YONKERS, N.Y. – A haircut never felt so good for one group of Yonkers students and their teachers.
More than three dozen students and staff at Robert C. Dodson are sporting new hairdos Thursday after shaving their heads and snipping their long locks in a show of solidarity for a cancer-stricken classmate.
The emotional one day shave-a-thon inside the school auditorium, run in partnership with St. Baldrick’s Foundation, drew both tears and cheers as students honored classmate Simón Burgos-Bye, a Dodson 8th-grader who was diagnosed with cancer earlier this year.
“I hope it will boost his spirit and he’ll see we are all encouraging him to fight this cancer because nobody wants him to have cancer,” said 7th-grader Edward Bangari. “He’s such a good kid.”
Burgos-Bye was diagnosed in February with osteosarcoma, a cancerous bone tumor. He had to leave school at Dodson as he fought the disease with his first round of chemotherapy.
Burgos-Bye, a baseball player and avid New York Mets fan, is currently hospitalized at The Children’s Hospital at Montefiore in the Bronx where he is scheduled to undergo knee surgery. His treatment is expected to last until December and he likely won’t return to school this year, teachers said.
“It’s sad. He’s such a great kid,” said 8th-grade teacher Maureen Lyons. “He loves the Mets and he loves baseball. He was getting to ready to start his baseball season and now he can’t play.”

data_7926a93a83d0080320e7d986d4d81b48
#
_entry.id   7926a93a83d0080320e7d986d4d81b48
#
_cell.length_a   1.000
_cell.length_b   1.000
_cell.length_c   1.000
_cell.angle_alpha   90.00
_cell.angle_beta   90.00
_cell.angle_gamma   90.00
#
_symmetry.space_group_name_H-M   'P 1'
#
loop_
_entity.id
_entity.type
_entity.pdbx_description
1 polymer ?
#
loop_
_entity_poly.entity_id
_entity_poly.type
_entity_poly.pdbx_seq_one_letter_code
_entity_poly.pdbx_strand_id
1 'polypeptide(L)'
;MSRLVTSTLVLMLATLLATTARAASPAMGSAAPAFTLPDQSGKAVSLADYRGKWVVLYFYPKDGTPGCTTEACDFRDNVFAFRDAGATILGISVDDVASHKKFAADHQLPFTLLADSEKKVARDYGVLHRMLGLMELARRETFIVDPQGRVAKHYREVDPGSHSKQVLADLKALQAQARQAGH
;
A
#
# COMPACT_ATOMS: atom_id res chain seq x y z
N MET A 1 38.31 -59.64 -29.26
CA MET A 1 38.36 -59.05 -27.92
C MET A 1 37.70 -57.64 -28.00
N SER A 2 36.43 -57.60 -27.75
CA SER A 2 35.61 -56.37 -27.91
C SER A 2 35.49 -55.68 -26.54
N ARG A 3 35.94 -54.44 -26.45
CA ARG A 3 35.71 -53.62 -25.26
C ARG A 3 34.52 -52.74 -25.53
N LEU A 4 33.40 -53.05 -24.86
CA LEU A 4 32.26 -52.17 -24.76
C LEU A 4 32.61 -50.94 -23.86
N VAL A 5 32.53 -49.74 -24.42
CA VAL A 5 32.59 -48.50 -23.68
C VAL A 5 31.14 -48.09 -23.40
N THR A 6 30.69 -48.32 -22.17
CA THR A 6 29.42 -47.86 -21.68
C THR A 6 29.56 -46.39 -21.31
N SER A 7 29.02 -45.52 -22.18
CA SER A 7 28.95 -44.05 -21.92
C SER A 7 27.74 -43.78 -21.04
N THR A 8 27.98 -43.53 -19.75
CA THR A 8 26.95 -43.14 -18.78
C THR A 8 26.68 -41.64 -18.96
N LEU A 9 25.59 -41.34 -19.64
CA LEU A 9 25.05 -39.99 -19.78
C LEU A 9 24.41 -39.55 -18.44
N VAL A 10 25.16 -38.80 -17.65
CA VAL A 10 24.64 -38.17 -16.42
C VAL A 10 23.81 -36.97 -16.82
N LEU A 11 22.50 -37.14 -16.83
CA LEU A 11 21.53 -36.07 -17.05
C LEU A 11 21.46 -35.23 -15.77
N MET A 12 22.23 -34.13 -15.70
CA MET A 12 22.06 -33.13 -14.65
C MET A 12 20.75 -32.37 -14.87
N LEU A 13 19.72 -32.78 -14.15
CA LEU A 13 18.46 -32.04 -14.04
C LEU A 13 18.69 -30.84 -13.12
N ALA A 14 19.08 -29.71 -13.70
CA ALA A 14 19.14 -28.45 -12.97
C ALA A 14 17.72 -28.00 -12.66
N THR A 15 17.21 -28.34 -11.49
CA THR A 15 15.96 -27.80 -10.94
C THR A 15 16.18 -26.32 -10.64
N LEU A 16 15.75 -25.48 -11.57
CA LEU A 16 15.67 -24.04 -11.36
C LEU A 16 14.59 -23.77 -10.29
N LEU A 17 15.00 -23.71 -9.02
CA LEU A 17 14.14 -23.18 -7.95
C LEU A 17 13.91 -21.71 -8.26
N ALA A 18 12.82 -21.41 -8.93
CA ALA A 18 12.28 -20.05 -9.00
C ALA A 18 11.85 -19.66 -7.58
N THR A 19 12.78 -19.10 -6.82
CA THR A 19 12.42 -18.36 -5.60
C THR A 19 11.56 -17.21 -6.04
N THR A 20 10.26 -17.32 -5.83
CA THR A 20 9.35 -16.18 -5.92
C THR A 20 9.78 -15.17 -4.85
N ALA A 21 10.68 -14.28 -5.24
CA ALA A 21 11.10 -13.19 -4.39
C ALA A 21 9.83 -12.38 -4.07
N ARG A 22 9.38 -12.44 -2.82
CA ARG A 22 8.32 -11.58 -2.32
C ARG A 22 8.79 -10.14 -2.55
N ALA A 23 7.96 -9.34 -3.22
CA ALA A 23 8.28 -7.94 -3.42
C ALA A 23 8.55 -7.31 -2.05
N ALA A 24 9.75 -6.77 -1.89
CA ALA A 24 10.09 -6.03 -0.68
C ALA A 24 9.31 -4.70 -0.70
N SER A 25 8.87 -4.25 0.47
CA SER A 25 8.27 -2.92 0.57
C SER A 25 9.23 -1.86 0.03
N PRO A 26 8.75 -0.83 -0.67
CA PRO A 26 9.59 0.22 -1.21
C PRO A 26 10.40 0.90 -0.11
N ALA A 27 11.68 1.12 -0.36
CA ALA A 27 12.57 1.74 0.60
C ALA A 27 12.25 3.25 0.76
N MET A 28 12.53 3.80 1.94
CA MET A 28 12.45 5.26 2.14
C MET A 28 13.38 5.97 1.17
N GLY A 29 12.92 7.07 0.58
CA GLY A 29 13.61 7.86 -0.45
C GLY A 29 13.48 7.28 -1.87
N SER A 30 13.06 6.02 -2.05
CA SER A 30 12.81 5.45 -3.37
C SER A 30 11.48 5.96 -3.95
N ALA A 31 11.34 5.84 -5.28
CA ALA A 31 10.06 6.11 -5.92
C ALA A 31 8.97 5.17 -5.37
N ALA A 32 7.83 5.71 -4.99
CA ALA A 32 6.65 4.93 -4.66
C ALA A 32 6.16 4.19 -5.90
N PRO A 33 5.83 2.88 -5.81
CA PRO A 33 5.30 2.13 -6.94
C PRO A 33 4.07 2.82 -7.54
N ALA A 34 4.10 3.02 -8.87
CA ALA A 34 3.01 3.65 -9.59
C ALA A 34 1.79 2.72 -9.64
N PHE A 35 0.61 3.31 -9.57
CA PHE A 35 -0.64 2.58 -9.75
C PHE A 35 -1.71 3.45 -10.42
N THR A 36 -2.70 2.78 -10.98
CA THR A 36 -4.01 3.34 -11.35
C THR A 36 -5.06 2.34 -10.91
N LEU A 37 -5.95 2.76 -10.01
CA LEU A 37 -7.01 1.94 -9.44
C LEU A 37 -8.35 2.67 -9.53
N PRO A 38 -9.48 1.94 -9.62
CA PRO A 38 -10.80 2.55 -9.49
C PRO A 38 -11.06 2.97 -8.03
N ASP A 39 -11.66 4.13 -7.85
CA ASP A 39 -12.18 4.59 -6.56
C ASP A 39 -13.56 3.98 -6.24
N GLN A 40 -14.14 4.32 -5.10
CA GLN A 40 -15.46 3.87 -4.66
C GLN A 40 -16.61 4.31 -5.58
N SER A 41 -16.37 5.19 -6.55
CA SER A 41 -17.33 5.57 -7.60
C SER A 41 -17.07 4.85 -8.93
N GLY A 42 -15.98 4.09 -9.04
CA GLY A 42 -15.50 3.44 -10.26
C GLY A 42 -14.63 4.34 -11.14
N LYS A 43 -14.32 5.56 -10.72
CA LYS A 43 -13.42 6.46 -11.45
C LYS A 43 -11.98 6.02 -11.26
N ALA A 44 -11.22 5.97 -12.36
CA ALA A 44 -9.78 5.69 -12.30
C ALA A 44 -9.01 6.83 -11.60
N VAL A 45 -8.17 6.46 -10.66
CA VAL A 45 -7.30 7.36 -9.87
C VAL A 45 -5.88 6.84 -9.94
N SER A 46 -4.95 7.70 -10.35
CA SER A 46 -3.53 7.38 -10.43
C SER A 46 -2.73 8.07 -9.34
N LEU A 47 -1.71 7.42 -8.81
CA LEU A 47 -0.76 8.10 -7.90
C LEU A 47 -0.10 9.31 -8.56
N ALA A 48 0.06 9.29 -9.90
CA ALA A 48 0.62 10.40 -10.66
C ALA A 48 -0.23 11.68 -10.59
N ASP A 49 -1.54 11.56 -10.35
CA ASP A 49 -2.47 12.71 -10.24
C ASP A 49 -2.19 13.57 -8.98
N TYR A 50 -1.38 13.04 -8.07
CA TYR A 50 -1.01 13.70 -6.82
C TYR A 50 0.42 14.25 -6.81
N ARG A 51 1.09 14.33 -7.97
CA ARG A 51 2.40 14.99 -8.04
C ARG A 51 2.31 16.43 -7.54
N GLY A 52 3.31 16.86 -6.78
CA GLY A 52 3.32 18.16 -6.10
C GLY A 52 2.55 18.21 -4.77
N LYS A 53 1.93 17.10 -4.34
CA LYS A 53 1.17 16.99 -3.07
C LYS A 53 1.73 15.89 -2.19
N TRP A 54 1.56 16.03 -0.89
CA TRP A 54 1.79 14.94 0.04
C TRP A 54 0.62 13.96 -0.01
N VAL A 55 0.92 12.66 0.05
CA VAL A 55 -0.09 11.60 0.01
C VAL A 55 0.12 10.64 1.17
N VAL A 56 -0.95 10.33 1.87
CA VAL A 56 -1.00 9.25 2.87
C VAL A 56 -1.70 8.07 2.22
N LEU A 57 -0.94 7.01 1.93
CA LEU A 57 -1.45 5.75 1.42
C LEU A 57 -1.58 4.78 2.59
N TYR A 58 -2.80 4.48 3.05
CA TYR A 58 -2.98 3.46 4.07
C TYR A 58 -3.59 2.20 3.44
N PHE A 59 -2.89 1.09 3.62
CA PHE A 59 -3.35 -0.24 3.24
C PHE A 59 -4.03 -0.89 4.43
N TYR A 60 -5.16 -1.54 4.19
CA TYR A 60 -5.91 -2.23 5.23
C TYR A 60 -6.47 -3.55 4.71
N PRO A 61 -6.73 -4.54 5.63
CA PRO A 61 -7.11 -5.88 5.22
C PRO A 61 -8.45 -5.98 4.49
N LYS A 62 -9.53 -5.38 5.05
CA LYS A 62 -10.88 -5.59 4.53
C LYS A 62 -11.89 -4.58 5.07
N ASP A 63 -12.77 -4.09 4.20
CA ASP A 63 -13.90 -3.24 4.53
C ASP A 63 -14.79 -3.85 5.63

Shortly after learning of her student’s diagnosis, Lyons said she got the idea to hold the fundraiser and hair cutting event. And Burgos-Bye’s classmates immediately jumped on board with the idea.
“Simone is very good friend of mine and when I learned about what he had I broke down crying,” said 8th-grader Alan Vargas. “I just wanted to do this for him.”
And so, on Thursday, with a nearly full auditorium cheering them on and chanting "Simón," nearly 40 students and teachers took the stage to have their hair trimmed.
The guys got a buzz while several girls chopped off their ponytails, donating the locks to Pantene Beautiful Lengths to make free, real-hair wigs for cancer patients.
“It’s a great idea because this will hopefully make him feel better,” said 13-year-old Bruce Estrada as he rubbed his hand over his bald head.
Bangari, 13, said he grew close to Simone when they would ride the bus home from school together. And when the time came, he didn’t give a second thought to shaving his head to support a friend.
“I have such respect for him,” he said. “I would cut my hair because there are a lot of people in the world who do not have hair because of chemotherapy.”
Outside the auditorium, students and staff sold “Team Simón” bracelets and organized a bake sale, with all the proceeds going towards cancer research.
Lyons told the students she couldn’t be prouder of their efforts.
“Most of us know Simone and we are confident that he will beat this terrible cancer,” Lyons said as her voice cracked with emotion. “And his brave fight has already made him great. He must be great to have so many of you give so much.”
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